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Where colours meet spirituality

Where colours meet spirituality
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The iconography of Goddess Parvati and her idealism has survived and inspired art for hundreds of years through Indian folk art, notably through the tradition of miniatures and murals. And it still continues to inspire, as the Kanpur-based artist Ritu Gupta shows in her exhibition The divine Goddess. The exhibition will be held from 1-6 December at the India Habitat Center.

Ritu Gupta’s paintings demonstrate the influence of the traditional art and culture in a style that is very much her own. In this series key feature to note is that the artist does not seem to be making a school or style centric adaptation.

With this form of artist one is reminded of an authentic (traditional) Indian form in terms of being soft, supple and feminine. Ritu employs bold, vibrant, sometimes unusual (for miniatures) colours both in her backgrounds as well as in her figures, using shades of  red, cobalt or inky blue, mustard yellow or beige along with shades of pistachio or lime green.

Ritu’s imagery is both similar to and different from the traditional miniatures but she retains the intricacy, delicacy and vibrancy that characterize the art form.

‘I am basically a spiritual painter. After working on a series on Ganesha, the Sri Yantra, Radha Krishna I decided to paint Goddess Parvati. I have played around in the way I depict the various elements, for instance I have played around with the composition of the trees and flowers. The idea behind my works is to merge traditional art with contemporary art; I want to popularise traditional art because it is dying,’ says Ritu.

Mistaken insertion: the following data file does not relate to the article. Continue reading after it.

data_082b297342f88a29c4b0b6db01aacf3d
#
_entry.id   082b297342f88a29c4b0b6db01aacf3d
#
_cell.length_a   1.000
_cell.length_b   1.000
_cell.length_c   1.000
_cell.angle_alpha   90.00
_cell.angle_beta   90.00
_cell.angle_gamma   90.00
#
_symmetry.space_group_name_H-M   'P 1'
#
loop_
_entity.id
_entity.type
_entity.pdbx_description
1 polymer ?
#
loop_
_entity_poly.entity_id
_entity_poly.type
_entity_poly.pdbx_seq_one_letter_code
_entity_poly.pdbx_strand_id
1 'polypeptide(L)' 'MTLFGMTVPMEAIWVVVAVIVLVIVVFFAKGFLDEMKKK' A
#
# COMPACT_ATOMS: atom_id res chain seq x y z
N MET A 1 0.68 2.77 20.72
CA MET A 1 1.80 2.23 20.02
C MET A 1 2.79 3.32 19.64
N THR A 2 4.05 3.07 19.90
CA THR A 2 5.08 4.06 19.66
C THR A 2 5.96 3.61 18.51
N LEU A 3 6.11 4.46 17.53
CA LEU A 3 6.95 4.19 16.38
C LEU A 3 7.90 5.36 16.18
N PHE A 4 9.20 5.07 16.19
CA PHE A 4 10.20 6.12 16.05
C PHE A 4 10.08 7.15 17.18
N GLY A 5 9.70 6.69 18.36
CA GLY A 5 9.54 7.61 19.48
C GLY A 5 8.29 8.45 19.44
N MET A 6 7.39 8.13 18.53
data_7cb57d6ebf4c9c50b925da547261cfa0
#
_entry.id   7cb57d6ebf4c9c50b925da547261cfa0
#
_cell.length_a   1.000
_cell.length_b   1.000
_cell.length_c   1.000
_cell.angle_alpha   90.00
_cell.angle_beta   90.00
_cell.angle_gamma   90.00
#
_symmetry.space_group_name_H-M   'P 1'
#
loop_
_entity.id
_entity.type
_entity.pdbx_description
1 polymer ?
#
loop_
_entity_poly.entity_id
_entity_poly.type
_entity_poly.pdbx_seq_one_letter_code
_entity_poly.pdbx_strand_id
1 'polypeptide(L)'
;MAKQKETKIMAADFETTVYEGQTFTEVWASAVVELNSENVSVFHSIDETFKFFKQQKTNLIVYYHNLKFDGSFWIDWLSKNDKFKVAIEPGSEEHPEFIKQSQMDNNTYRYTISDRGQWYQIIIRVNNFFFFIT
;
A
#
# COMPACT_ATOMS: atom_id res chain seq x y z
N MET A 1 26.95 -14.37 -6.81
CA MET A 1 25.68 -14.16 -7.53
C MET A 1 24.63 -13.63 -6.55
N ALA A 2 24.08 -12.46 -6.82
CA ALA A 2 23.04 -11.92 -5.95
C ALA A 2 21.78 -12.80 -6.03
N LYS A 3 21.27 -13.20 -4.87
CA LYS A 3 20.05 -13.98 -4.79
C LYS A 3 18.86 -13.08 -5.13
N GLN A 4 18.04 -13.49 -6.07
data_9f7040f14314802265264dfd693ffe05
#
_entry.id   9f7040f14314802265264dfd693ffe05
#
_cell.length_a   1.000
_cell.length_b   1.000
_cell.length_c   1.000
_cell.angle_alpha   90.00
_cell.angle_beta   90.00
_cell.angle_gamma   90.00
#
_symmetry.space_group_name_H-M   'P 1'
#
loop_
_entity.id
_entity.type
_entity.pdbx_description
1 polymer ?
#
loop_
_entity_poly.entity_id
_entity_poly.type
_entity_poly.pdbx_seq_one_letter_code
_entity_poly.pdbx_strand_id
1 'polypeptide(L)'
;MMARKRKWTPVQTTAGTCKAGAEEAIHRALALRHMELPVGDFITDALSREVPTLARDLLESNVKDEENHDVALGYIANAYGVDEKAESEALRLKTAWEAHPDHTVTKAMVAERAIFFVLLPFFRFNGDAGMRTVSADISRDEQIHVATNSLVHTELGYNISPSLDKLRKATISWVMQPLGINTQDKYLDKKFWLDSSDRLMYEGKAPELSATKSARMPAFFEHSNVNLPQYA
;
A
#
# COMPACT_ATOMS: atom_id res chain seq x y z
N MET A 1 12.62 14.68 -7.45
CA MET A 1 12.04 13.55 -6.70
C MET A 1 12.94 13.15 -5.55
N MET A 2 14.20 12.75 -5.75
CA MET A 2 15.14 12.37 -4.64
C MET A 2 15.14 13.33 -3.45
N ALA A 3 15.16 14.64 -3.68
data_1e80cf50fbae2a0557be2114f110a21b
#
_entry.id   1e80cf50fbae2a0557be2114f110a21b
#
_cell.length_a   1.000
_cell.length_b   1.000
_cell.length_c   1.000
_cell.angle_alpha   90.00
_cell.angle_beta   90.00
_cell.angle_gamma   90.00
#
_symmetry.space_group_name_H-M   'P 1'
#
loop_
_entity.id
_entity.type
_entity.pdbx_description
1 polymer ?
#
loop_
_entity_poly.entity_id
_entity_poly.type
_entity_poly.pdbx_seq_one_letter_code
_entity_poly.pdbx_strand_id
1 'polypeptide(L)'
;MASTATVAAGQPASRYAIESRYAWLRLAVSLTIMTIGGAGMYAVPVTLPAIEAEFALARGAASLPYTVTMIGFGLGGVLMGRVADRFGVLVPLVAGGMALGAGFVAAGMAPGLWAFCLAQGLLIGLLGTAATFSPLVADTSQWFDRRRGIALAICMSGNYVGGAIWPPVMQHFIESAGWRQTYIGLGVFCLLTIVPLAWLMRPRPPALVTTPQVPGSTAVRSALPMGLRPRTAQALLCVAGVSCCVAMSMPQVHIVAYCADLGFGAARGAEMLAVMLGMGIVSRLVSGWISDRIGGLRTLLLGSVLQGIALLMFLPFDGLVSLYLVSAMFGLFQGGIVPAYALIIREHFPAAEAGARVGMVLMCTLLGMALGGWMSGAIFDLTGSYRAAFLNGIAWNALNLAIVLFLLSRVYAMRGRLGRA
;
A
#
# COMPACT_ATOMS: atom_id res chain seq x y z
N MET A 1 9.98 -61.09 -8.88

‘For me Goddess is everywhere. She is manifest as the power of universe. She is personification of wisdom, compassion and protection and she is the strength to overcome negative mind states that reside within each one of us. Such varied concepts pertaining to the goddess have arisen from diverse cultural religious mosaic of Indian religion – cultural traditions,’ she adds.

Two themes –The Power of Goddess and the Efficacy of the couple emerge early in Indian Art. The Goddess has thus evolves from fertility figures in the very early centuries when procreation was a priority to elevation as consort of God’s and recognition as independent and ubiquitous source of compassion strength and wisdom.

Ritu Gupta creates gorgeous, traditional, Indian culture and village oriented art with multi-layered works filled with luscious colous and dream like textures and imagery.

With the use of bright colors coupled with the wonderful freedom of her brushstrokes and spontaneity in forms she creates works that are truly magical, inspiring, spiritual and alluring.

Where: Open Palm Court Gallery, India Habitat Center, New Delhi When: 1-6 December
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